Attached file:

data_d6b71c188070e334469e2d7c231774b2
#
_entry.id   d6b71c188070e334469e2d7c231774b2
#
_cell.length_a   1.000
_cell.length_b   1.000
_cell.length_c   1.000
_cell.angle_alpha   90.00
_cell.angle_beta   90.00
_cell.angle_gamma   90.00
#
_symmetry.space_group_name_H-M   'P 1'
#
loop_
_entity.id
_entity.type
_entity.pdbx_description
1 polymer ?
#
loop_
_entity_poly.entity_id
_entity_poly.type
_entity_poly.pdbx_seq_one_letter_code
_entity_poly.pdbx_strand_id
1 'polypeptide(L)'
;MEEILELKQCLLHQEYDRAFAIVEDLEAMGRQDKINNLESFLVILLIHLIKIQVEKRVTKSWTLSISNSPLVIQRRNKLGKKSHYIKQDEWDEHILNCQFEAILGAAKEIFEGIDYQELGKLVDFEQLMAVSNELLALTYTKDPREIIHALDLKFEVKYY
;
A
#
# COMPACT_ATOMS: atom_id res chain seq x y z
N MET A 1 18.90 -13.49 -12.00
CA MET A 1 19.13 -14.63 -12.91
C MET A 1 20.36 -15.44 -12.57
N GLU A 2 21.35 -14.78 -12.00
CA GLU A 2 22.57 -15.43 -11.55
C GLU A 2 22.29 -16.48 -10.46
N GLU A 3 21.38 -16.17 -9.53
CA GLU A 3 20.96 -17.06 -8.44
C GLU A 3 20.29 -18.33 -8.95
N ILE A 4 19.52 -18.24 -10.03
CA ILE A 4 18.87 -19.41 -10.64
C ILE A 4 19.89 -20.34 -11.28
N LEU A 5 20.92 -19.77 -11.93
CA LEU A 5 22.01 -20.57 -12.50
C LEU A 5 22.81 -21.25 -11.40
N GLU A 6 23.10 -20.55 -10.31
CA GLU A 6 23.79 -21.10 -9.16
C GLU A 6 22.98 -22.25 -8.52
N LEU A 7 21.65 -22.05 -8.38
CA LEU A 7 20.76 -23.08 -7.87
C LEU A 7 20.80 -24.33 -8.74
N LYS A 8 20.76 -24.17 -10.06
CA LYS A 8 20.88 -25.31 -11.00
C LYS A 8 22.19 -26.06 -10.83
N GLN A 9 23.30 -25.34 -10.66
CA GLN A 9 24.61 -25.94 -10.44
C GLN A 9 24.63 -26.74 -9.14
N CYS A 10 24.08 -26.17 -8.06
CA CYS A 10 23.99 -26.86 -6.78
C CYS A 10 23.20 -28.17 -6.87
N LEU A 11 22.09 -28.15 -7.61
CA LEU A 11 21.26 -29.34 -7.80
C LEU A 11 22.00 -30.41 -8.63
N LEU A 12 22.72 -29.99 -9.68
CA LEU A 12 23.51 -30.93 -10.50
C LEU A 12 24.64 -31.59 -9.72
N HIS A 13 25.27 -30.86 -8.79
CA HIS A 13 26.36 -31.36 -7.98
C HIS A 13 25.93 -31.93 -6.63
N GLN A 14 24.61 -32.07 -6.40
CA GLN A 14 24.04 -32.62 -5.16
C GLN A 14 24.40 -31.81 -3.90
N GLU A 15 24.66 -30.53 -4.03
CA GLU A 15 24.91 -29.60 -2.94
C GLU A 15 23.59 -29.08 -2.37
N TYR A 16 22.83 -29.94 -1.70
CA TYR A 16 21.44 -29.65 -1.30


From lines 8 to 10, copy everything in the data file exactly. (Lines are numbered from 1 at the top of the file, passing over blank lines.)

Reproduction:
_cell.angle_alpha   90.00
_cell.angle_beta   90.00
_cell.angle_gamma   90.00